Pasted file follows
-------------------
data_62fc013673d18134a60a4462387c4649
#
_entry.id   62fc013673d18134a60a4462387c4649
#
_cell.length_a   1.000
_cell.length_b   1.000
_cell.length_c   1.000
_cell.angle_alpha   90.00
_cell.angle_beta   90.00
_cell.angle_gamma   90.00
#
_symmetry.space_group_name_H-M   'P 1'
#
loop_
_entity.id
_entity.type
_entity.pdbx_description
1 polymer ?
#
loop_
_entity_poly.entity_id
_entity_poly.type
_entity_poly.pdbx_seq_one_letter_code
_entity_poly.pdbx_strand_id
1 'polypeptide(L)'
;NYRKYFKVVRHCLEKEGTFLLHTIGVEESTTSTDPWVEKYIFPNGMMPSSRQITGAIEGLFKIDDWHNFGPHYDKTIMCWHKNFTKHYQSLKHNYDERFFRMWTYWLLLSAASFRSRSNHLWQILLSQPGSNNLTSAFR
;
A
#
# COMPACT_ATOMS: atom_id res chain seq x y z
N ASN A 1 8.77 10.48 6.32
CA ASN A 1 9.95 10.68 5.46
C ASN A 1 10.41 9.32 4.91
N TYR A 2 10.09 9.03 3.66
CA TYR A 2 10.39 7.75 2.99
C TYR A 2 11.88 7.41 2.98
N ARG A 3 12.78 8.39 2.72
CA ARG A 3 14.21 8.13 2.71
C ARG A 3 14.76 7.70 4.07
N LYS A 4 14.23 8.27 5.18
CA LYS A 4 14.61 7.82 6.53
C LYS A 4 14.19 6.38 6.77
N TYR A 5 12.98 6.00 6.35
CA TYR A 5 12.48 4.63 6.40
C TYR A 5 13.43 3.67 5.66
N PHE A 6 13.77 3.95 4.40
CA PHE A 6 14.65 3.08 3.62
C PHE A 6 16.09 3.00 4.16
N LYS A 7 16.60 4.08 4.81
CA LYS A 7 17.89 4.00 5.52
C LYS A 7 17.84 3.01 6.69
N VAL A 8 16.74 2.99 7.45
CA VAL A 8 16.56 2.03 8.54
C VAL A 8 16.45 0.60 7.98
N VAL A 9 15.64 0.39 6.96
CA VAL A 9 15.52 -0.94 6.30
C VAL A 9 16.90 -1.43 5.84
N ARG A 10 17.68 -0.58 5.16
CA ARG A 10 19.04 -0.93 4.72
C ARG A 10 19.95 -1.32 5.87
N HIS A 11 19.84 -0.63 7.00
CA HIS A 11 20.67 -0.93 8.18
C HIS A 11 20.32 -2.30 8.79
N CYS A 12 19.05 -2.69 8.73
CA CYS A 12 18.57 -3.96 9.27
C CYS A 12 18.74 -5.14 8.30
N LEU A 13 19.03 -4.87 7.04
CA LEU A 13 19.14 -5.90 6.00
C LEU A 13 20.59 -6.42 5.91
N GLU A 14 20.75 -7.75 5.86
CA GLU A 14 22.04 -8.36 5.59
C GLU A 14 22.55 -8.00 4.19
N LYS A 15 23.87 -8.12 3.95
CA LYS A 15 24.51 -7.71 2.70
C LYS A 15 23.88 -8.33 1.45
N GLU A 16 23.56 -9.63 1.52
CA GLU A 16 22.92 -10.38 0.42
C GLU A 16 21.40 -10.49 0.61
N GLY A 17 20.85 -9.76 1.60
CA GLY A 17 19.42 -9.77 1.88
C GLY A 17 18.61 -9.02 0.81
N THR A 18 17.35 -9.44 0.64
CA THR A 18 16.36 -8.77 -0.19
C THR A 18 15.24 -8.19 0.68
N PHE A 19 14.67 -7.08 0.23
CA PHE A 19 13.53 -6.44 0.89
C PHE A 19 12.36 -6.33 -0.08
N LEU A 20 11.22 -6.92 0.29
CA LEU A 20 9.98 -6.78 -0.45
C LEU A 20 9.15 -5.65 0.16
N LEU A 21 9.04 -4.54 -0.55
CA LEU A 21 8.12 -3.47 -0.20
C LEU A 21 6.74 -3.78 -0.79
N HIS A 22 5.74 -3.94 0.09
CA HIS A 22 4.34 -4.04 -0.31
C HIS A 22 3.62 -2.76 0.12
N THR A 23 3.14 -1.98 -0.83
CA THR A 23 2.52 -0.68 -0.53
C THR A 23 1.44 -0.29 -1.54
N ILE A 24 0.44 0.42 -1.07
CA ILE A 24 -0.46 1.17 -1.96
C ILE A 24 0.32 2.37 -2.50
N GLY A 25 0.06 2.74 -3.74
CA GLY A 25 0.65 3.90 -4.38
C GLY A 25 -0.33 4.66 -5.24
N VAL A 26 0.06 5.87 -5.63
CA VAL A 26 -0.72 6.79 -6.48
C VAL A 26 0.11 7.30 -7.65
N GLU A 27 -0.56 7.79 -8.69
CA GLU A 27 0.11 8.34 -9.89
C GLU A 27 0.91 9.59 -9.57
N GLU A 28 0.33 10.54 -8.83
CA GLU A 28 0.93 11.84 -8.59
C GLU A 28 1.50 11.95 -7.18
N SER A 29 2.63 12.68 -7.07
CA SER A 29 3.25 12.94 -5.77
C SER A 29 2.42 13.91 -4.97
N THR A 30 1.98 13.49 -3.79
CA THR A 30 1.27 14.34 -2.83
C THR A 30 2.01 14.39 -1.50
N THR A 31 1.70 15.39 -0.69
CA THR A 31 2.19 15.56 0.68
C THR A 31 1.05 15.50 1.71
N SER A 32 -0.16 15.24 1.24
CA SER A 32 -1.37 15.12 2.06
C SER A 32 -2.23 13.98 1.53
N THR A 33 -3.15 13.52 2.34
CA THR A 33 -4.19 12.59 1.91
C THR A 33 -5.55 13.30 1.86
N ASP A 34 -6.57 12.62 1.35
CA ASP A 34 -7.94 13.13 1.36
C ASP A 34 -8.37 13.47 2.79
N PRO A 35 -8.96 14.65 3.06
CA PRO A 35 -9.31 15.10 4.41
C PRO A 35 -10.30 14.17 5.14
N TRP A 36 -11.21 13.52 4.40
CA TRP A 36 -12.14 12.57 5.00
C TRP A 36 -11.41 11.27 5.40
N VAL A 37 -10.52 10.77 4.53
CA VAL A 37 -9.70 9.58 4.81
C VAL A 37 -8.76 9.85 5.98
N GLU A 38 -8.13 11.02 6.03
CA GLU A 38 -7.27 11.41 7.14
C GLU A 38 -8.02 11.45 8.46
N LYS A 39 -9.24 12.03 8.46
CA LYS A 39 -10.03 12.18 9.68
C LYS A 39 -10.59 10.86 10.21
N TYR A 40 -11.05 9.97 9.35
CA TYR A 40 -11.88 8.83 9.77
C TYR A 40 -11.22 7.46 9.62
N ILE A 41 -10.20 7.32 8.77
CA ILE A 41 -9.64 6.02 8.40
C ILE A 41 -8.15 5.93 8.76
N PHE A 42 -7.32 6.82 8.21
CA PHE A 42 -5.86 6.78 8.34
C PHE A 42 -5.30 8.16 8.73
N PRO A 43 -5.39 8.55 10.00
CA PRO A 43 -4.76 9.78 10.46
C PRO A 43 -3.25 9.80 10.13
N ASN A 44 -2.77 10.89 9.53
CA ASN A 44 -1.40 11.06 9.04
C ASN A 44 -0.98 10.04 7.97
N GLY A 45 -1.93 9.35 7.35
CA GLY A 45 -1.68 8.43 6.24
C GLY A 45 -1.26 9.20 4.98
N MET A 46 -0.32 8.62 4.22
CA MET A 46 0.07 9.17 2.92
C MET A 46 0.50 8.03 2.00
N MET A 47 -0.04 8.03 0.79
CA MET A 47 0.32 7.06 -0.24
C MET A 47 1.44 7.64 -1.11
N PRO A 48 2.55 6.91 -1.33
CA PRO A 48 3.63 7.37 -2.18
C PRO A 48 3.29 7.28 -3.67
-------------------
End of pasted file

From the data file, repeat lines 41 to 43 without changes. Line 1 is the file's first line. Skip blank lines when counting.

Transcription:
CA LYS A 4 14.61 7.82 6.53
C LYS A 4 14.19 6.38 6.77
N TYR A 5 12.98 6.00 6.35